Please note gratuity is not included in the tour price. Our guides appreciate gratuities or TIPS where earned.
The Heart of the Freedom Trail tour is a walking tour of approx. 1.5 miles. Please consider this if you have health issue that make walking longer distances problematic.
Legacy of Robert Gould Shaw
State House Steps
24 Beacon Street
2.0 hour (approx.)
Boston History Walking Tour
Boston's Premiere Private Civil War Tour!
Experience a Northern Perspective!
Learn the history of the abolition movement and the Civil War as you walk the historic streets of Boston. Hear the stories of local heroes Charles Sumner and William Lloyd Garrison. See where John Wilkes Booth stayed in Boston and where Jefferson Davis spoke. Through the stories of Harriet Beecher Stowe and Julia Ward Howe see how the women of Boston played a crucial role in abolishing slavery and saving the union. Learn all these stories along Boston's Freedom trail from the State House to Quincy Market.
Bastions of the abolitionist movement, Boston and its progressive citizens helped motivate activists across the nation to stand against slavery, thus fanning a flame that contributed to the Civil War. During a 90-minute Boston Civil War tour, groups walk among historically significant sites where figureheads such as Frederick Douglass and William Lloyd Garrison publicly asserted their outrage and sought refuge from enraged mobs.
Most people know that the American Revolution began in Boston. But many people don’t know that the nation’s Civil War – the war that ended slavery – also began in Boston. Led by William Lloyd Garrison, a group of Boston abolitionists, black and white, male and female, organized an unrelenting campaign against southern slavery. They were determined to lead a Second American Revolution to force the nation to live up to the promises of liberty and equality contained in the Declaration of Independence. When war came, Boston remained at the forefront: the first Union soldiers to die were Massachusetts men killed at the “Lexington of 1861.” Boston’s soldiers included descendants of Revolutionary War patriots, members of the first black regiment raised in the North, and newly-arrived Irish immigrants. Women activists opposed both slavery and their own lack of legal rights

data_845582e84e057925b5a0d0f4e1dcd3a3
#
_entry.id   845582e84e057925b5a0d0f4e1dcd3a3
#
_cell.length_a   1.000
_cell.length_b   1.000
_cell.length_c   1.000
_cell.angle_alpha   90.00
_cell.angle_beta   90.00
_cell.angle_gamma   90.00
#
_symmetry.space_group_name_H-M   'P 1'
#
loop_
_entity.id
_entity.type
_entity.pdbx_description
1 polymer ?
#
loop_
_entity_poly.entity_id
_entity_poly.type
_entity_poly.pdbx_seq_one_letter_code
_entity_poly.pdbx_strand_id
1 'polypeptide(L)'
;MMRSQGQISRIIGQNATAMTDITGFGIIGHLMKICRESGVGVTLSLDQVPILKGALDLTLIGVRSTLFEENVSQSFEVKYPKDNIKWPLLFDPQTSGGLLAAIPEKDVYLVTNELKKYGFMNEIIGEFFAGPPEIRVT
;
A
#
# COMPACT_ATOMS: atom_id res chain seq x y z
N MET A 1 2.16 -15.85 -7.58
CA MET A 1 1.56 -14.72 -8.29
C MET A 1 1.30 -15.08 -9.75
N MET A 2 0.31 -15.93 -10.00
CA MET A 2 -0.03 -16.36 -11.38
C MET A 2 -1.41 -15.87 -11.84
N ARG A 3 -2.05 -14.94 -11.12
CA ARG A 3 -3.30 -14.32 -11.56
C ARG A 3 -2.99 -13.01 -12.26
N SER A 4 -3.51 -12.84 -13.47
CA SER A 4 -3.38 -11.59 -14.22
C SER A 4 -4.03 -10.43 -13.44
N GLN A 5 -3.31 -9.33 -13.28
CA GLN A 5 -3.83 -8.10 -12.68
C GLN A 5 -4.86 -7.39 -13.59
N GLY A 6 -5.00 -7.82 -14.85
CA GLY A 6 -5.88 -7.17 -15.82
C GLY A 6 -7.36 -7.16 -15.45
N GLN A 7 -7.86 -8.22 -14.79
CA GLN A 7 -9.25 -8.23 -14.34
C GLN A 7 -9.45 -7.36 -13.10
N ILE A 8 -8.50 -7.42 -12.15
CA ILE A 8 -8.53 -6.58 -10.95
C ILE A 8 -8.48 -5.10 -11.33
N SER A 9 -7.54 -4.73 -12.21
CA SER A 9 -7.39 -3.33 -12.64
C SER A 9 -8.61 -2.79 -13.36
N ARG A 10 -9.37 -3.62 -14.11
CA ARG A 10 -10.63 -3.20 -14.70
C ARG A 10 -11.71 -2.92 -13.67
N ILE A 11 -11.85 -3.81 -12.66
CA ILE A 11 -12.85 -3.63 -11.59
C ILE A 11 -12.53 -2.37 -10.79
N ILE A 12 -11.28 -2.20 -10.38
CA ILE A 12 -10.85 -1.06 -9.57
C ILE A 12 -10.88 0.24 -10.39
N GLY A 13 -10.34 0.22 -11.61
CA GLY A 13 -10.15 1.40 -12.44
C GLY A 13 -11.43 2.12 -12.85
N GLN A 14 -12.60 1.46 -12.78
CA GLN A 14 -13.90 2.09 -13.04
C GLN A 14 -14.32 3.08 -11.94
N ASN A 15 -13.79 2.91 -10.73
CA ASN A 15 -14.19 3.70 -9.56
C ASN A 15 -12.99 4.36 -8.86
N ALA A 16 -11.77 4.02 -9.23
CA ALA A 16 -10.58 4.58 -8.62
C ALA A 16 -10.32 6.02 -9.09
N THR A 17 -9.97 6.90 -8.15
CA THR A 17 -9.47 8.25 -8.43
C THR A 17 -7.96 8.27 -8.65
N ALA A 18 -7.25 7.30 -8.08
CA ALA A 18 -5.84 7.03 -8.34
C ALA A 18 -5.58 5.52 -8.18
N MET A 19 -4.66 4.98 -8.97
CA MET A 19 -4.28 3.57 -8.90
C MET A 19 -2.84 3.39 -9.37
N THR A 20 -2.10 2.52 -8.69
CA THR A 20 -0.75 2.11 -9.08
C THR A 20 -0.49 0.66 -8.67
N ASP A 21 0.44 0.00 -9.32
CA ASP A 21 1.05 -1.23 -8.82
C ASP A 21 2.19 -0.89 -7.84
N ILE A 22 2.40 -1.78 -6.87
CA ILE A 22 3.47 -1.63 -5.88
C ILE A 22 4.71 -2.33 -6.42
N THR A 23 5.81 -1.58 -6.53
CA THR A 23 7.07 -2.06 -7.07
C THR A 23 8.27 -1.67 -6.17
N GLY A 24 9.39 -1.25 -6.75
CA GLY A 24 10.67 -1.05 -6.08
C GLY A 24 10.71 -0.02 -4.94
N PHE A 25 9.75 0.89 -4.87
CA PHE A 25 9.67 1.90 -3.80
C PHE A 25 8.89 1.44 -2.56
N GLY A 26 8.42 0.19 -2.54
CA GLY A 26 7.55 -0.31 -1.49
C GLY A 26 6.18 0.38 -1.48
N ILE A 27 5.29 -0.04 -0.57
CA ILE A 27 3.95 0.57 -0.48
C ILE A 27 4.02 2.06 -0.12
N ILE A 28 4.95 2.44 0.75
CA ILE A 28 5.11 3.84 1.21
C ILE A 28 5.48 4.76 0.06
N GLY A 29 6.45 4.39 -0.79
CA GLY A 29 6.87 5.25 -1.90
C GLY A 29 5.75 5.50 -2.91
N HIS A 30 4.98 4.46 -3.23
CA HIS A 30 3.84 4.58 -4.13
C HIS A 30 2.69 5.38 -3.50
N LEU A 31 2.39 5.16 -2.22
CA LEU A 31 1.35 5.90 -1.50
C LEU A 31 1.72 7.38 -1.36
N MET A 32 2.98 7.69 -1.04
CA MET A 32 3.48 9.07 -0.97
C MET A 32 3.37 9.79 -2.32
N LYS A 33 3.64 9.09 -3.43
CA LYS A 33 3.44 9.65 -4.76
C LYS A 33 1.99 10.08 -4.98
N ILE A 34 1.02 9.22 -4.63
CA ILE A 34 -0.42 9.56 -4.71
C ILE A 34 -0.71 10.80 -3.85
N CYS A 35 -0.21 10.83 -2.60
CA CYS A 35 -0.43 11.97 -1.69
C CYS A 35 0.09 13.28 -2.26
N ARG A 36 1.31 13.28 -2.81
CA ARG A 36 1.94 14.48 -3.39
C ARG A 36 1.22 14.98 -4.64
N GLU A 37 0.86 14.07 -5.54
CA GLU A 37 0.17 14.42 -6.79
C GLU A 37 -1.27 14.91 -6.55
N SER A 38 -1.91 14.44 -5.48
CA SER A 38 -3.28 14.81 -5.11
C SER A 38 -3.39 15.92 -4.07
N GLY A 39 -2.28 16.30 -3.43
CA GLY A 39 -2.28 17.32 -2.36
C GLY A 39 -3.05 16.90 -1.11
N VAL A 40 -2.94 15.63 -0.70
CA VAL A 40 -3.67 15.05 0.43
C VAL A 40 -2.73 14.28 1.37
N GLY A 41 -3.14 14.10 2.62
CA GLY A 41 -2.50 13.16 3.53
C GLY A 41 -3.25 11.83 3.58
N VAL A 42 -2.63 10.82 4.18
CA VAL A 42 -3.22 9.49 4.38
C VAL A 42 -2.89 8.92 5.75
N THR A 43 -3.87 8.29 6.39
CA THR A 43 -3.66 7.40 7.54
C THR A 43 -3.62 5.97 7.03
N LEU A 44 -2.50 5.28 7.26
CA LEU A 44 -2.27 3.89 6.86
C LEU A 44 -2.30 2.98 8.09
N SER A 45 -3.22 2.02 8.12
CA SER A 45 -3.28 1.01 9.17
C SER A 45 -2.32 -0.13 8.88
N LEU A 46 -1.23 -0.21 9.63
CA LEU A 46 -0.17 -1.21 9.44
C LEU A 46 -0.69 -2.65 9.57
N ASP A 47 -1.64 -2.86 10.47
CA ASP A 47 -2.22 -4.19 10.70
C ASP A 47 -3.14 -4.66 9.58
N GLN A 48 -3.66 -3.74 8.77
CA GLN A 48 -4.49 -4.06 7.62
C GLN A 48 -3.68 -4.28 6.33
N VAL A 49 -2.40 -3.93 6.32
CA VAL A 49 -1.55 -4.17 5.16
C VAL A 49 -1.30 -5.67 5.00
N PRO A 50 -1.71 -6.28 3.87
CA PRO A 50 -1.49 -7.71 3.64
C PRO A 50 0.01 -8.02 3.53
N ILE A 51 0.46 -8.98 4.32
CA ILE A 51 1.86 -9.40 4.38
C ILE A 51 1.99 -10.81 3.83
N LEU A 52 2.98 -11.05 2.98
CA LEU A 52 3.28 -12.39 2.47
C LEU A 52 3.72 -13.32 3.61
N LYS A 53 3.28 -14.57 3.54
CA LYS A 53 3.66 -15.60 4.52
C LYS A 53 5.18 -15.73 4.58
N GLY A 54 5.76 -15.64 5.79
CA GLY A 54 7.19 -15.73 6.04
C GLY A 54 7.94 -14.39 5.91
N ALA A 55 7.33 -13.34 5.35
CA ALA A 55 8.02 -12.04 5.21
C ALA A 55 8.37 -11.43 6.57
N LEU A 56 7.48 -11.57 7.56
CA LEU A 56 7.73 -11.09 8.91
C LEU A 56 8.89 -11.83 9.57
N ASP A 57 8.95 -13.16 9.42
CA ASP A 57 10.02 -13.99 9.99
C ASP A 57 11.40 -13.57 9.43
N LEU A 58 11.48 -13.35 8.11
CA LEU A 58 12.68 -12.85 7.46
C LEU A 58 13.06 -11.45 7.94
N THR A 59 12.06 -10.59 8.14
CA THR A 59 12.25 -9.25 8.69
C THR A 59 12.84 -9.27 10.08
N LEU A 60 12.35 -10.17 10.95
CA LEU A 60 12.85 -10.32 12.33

While no Civil War battles were fought in Massachusetts, Boston was at the vanguard of the run up to the war. Visit the places of fiery speeches, jailhouse breaks, anti-slavery riots, recruitment centers and segregated churches and the abolitionist movement. Bostonians played a leading role in persuading President Abraham Lincoln to wage war against slavery, and the first black regiment recruited in the North was formed in Boston.
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